However, this research study seeks to identify the factors that necessitate the provision of foreign aid to the developing countries. The study on the factors that determines economic developments is enormous. However, the effect of foreign aid on economic development is less rampant but rather substantial (Barro, 1996). On the other hand, numerous studies are unable to generate conclusive proof of direct affiliation between foreign aid and economic development. Some authors affirm that foreign aid provides a positive contribution to development. Others contrast with this viewpoint and maintain that there exists a negative affiliation amid the foreign aid and economic development (Barro; 1990, Barro; 1991 Barro; 1996).
However, it is apparent that public principles and financial institutions directly affect the scale of economic development. From the research study conducted by Barro (1991), nations that maintain good economical, financial and trade standards are the best in converting the foreign aid into economic development. The author explained good principles as moderate inflation, budget with low deficits, a flexible fiscal sector, and a private organization with close link with the government (Barro; 1990, Barro; 1991 Barro; 1996).
As illustrated in the introductory part, it is very imperative to offer foreign aid based on the conditions. This strategy ensures that developing countries maintains necessary public policies. In essence, the conditions attached on foreign aid ascertain the efficiency of the foreign aid. Moreover, the aid has a follow-up and this signifies that the allocation of the resources is equitably distributed. In a similar vein, Angelesm & Kyriako (2009) discovered that the conditions placed on dispensing foreign aids are statistically vital when involving extensive explanatory variables. Brautigam, Deborah & Stephen (2004) examine the link between foreign aid economic growths in actual GDP per capital by studying the relationship with recognized economic growth determinants (Barro, 1996).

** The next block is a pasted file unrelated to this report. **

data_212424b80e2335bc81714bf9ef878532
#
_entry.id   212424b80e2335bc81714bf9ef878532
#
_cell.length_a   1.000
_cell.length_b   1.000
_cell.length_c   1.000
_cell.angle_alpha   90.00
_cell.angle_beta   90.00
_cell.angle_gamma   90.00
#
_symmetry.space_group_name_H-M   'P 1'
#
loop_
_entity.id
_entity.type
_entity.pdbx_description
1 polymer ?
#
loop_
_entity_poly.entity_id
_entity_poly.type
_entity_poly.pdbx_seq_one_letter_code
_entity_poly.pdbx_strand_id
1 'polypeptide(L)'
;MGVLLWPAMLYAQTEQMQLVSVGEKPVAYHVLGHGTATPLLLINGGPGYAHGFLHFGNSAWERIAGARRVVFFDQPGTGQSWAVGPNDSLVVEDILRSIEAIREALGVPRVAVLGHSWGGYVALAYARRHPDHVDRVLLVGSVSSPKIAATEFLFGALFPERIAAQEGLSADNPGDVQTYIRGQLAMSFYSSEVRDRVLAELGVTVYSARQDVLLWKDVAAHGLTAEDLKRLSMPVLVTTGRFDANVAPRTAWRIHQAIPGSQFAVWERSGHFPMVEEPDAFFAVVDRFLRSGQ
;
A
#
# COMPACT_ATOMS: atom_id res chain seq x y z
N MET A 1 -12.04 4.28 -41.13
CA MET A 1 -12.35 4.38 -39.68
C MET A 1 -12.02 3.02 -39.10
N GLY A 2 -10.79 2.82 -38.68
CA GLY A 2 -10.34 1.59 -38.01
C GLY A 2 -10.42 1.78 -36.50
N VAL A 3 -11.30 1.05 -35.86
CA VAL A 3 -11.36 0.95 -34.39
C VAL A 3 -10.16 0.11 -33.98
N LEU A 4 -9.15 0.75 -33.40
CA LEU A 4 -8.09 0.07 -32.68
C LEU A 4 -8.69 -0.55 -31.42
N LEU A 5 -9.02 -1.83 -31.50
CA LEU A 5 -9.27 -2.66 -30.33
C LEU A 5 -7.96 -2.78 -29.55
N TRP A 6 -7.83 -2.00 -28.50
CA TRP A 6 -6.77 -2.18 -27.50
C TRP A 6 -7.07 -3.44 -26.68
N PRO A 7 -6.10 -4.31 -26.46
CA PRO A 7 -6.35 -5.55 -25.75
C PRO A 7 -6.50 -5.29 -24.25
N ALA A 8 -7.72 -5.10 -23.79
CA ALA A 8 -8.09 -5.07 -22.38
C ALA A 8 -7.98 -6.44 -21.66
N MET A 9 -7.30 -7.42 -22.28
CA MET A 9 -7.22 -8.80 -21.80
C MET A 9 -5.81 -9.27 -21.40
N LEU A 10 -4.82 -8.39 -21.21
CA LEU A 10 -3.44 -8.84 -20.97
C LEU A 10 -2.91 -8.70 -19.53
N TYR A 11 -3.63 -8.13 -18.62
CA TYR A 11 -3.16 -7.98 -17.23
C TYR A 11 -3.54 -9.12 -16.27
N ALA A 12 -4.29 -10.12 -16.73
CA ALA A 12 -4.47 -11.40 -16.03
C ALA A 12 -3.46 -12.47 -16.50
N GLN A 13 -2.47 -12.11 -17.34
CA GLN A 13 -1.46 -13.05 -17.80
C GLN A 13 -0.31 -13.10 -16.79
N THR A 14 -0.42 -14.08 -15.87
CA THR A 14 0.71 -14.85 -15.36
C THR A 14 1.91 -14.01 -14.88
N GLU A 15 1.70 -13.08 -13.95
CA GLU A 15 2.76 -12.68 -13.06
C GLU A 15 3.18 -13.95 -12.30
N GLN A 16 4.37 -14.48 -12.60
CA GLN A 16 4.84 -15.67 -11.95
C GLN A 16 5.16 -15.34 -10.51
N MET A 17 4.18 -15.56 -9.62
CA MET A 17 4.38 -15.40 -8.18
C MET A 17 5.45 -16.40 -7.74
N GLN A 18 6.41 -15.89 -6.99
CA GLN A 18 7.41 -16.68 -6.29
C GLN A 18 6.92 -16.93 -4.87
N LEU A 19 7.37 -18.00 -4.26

From their findings, they empathize that foreign aid is less effective in boosting the growth rate. However, these authors base their views on other aspects and not on effective policy as indicated by Angelesm & Kyriako (2009). Barro (1990) reinforces Brautigam, Deborah & Stephen (2004) by claiming that there is diminishing return to foreign aid, in a broader sense, Barro confirms that the impact of additional aid decreases as foreign aid goes on developing. Furthermore, Barro (1996) in his survey illustrated that the estimated efficiency of foreign aid is dependent on the statistical method applied and the availability of the control variables.
Even though from some authors, it is evident that foreign aid boost economic development, Barro, (1990) refuted that phenomenon and cited that foreign does not entirely liberate economic by far, rather it is a very crucial factor in formulating policies and developing viable institutional atmospheres significant to growth. On the contrary, another evaluation looking at the types of economic developed supported by the foreign aid reported a positive and statistically imperative link between the foreign aid and segments that experiences economic development (Angelesm & Kyriako, 2009).
The affiliation amid foreign aid and economic growth only exists if the provision of the aid is on conditional basis. However, the value of the aid proves ineffective when linked with financial policy index variable developed 3 years ago (Brautigam, Deborah & Stephen, 2004). Angelesm & Kyriako (2009) evaluated the impact of foreign aid on economic growth and this helps understand the phenomenon of economic development within these two countries.
As part of their empirical evidence, they gathered about thirteen countries in Asian continent that are receiving a substantial quantity of foreign aid. After regulating the impact of several variables, for instance, trade, fiscal and political intervention. They conclude that there exists a negative connection between the aid and economic growth (Angelesm & Kyriako, 2009).
Similarly, using the same study and examining whether foreign aid supports economic development in an inequitable sub-Saharan African country, the author found out that foreign aid has a positive relationship with economic development. It is essential to note that, the first empirical evidence comprised of developed countries and thus foreign aid is less significant in boosting the economy, while as the second one comprised of developing nations and thus foreign aid assists in building up the economy (Barro; 1990, Barro; 1991 Barro; 1996).